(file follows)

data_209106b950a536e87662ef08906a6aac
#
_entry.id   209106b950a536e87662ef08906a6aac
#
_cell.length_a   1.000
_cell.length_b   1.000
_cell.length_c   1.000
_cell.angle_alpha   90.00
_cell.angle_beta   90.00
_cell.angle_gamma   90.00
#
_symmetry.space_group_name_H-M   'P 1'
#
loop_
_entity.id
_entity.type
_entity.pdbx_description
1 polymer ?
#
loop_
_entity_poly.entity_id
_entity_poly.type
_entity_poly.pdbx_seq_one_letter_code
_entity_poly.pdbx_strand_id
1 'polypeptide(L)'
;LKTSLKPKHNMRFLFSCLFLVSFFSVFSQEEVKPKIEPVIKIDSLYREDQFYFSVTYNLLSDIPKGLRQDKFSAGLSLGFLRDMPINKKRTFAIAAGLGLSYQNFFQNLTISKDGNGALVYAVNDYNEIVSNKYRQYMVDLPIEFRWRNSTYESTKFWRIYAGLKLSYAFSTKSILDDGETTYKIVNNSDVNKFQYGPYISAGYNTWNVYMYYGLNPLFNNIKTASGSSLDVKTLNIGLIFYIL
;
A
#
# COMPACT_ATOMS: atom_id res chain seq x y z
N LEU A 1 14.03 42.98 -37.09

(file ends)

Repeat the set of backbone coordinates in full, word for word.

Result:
data_209106b950a536e87662ef08906a6aac
#
_entry.id   209106b950a536e87662ef08906a6aac
#
_cell.length_a   1.000
_cell.length_b   1.000
_cell.length_c   1.000
_cell.angle_alpha   90.00
_cell.angle_beta   90.00
_cell.angle_gamma   90.00
#
_symmetry.space_group_name_H-M   'P 1'
#
loop_
_entity.id
_entity.type
_entity.pdbx_description
1 polymer ?
#
loop_
_entity_poly.entity_id
_entity_poly.type
_entity_poly.pdbx_seq_one_letter_code
_entity_poly.pdbx_strand_id
1 'polypeptide(L)'
;LKTSLKPKHNMRFLFSCLFLVSFFSVFSQEEVKPKIEPVIKIDSLYREDQFYFSVTYNLLSDIPKGLRQDKFSAGLSLGFLRDMPINKKRTFAIAAGLGLSYQNFFQNLTISKDGNGALVYAVNDYNEIVSNKYRQYMVDLPIEFRWRNSTYESTKFWRIYAGLKLSYAFSTKSILDDGETTYKIVNNSDVNKFQYGPYISAGYNTWNVYMYYGLNPLFNNIKTASGSSLDVKTLNIGLIFYIL
;
A
#
# COMPACT_ATOMS: atom_id res chain seq x y z
N LEU A 1 14.03 42.98 -37.09